to the ISOC copyrights and IAB/IESG. I tried to get an IETF use area 
investigated that could have been granted further on a public domain 
stream. IESG and IAB were not ready for that and may-be this is 
better. Therefore, we will have to set-up our own IUTF/IUSG, using 
the IUCG to liaise with the IETF under an ISOC copyright limited to 
the document presentation, but without any possible claim on the content.

This is not that bad: they still have, and we may share or help, 
their rough consensus, and we will rendezvous on running code.

In the meanwhile, what we can offer for clarification sake in my 
spare time is a public domain conceptual architectural framework 
(ALFA) for them to understand where we think the Internet fits and 
why we are not interested in IETF side's documented "MUST"s until 
they get being respected among the network side's "ARE (period.)"s. 
The same as our own "MUST"s need to get respected by them as their 
own external world "ARE (period.)". This is what I engaged (cf. the 
end of my IAB appeal) and am trying to advance in parallel to our 
live ML-DNs experimentation. .

Our only potential problem are the inconsistencies that IETF may 
document for mid-term reasons while we are interested in short-term 
(operations) and long-term (metastructures). We have such an 
inconsistency in the RFC 2826, a document that definitely needs to be 
expended. We could have had some in RFC 4646 and RFC 5890. We have 
two pending ones with the precautionary principle and the "intertest" 
charter (for securely using the Internet as its own test-bed), and 
may be could we reduce some of the Unicode/Internet through an NUCS 
(networked universal character set).

For everyone to feel at ease, everyone has to accept this parallel: 
the same as IETF does not want and cannot change telecom standards as 
established by the ITU,  IUsers do not want and cannot change the 
IETF standards, words, and definition. This is because the ITU 
standards are not only used by the Internet, and Internet Use words,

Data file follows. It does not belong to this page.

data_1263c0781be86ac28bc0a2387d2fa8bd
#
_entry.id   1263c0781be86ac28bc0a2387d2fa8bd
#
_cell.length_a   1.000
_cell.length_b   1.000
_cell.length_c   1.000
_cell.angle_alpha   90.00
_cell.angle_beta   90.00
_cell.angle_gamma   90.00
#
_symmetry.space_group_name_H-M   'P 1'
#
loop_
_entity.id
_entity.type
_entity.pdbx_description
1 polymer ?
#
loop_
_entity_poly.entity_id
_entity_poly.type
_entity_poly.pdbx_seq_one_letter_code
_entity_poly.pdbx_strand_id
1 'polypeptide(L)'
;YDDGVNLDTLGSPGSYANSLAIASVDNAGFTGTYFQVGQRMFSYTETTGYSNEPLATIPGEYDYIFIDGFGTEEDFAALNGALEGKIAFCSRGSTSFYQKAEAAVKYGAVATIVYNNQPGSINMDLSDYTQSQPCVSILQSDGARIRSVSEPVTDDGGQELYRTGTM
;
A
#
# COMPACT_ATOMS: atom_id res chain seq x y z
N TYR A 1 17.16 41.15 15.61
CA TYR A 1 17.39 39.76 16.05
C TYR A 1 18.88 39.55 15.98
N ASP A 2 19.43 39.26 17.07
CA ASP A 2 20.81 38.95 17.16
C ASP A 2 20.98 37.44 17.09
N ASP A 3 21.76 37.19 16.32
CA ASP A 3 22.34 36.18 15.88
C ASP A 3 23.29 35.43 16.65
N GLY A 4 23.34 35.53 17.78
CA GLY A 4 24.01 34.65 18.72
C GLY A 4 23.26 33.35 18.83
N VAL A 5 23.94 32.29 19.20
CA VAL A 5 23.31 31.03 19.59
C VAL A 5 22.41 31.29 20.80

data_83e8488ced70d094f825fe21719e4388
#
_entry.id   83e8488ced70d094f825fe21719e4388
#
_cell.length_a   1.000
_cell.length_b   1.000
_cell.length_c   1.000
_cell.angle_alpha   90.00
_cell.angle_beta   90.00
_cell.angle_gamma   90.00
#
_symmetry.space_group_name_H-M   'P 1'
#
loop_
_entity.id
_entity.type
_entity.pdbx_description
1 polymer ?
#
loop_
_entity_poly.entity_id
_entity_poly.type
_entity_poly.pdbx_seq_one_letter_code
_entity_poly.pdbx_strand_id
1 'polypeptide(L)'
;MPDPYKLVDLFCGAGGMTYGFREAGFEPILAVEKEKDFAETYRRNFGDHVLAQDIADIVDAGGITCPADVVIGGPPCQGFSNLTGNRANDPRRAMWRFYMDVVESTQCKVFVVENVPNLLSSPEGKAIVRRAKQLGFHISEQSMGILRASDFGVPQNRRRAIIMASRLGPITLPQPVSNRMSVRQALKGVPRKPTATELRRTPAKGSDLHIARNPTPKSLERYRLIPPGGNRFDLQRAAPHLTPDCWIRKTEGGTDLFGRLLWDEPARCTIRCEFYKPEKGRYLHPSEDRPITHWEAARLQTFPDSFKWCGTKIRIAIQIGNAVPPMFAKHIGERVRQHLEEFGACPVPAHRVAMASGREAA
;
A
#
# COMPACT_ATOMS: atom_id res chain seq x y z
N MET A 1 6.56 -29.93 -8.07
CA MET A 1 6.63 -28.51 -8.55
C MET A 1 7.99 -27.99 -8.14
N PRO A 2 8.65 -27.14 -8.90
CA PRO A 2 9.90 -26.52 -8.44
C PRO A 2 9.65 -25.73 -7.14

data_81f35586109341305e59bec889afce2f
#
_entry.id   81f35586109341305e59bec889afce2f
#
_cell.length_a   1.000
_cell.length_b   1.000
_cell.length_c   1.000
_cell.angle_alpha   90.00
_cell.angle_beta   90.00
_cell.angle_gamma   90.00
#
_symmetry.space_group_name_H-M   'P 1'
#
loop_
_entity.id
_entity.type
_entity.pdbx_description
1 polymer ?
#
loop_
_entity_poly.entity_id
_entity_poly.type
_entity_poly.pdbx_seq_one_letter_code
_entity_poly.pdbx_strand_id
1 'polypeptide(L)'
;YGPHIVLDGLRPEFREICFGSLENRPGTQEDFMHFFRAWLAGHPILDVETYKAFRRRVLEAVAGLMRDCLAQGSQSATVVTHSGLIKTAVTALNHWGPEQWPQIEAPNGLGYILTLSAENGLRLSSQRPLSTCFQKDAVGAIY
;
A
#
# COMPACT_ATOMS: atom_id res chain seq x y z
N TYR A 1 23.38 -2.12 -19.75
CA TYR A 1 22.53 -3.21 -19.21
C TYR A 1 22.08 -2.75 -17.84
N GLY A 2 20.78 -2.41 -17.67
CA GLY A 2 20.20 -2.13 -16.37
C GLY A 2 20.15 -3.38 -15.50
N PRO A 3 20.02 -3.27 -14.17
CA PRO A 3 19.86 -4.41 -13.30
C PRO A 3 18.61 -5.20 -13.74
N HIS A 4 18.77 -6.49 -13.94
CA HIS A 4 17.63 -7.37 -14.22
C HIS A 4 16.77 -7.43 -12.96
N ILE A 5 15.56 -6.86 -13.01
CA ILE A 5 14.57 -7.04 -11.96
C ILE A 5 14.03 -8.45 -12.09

definitions, and the coming standards do not only concern Internet 
users. This is that  uncoupling which permits each telecom, Internet, 
use, and coming semantic stratum to freely progress.

This is why the "I" in ITU, IETF, IUI and IUser, and Intersem 
successively stands for international, internet, intelligent, and 
individual. Today, we are crossing the architectural middle: the IUI 
network use interface. On the Internet side the "I" stands for 
"Internet" and for "Intelligent" on the user side, as in "good 
intelligence". This "good intelligence", i.e. good metanetworking is 
not necessarily easy to get (but has to be) adhered to - in the 
short-term user (operational) range, in the governance (policies) 
middle-term range, and in the adminance (normative) long-term range.

Look at our own changes since we started investigating the ML-DNS and 
the implications that we found regarding things that we never 
considered first. Let us first work, test, and check. Our only 
interest was (as in the RFC 5988 case that we need to check):

- that Adam's Cookies are documented as coherent with the DNS core 
coherence becoming definitive "ARE" we can trust.
- to save time, that they are not limited to HTTP,
- that their management/utilization rules are well defined but also 
open and simple enough so that they can be used for whatever they can 
deliver outside the Internet, and not only for what their Internet 
designers had in mind.